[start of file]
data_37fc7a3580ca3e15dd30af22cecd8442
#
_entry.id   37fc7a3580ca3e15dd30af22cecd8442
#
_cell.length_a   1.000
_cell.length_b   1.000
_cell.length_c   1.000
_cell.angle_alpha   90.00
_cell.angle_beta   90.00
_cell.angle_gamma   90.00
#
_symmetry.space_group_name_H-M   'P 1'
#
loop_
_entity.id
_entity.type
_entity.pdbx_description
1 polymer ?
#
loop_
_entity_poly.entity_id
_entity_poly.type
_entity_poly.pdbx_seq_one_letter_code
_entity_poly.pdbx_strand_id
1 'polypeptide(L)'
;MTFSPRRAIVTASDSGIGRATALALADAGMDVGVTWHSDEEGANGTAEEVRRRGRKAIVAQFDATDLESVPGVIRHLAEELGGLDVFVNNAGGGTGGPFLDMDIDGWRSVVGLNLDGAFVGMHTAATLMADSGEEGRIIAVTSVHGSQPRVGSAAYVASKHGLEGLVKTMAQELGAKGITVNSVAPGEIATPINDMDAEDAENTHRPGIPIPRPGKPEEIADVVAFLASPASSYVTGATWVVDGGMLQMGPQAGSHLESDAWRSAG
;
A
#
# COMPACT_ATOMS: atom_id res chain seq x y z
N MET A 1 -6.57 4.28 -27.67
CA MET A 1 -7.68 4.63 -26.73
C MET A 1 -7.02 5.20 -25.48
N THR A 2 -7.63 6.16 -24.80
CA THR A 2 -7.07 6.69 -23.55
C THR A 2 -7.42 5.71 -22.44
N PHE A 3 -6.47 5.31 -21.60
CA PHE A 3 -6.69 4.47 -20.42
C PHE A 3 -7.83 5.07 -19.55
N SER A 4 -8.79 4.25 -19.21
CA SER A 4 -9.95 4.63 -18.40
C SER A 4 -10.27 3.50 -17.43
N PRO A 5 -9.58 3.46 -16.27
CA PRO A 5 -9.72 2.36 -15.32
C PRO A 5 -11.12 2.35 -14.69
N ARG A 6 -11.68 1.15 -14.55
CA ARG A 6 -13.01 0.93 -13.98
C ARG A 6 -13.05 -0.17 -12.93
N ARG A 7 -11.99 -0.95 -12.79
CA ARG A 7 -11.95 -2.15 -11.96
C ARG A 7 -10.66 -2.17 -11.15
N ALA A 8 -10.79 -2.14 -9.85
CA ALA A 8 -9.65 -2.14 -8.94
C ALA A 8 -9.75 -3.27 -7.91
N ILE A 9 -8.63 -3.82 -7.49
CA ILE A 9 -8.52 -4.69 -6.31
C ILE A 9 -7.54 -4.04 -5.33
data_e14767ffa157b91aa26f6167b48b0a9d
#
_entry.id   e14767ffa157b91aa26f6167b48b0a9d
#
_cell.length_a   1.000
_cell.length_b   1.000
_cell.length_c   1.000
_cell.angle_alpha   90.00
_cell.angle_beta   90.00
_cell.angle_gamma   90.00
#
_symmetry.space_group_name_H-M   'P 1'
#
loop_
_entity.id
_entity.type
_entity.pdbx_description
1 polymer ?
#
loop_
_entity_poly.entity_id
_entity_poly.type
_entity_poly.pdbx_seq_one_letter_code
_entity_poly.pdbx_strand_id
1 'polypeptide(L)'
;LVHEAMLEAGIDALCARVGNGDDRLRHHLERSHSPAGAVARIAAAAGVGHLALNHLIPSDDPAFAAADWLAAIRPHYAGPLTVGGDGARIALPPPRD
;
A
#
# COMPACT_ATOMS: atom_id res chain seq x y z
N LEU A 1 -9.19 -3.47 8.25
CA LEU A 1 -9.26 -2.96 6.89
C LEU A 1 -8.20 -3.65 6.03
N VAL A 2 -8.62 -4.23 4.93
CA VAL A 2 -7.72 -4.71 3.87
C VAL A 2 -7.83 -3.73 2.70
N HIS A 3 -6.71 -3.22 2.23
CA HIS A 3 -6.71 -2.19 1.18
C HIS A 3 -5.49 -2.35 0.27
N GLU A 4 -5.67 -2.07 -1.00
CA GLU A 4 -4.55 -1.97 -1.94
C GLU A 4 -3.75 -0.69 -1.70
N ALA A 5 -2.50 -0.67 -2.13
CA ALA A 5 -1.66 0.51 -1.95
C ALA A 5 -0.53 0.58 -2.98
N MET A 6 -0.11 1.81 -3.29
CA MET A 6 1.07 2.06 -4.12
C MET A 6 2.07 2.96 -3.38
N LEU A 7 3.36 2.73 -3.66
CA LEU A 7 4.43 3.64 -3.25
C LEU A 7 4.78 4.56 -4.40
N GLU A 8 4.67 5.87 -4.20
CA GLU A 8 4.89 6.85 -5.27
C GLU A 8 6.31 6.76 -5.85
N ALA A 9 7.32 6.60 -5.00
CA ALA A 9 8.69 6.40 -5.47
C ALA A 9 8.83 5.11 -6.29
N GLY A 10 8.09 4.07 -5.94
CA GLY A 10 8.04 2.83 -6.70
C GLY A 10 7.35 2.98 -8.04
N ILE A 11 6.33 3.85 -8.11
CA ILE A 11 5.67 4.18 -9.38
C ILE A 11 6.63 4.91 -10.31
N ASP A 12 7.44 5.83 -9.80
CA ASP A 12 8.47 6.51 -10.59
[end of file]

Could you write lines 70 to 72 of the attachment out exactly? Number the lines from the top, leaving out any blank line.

#
loop_
_entity.id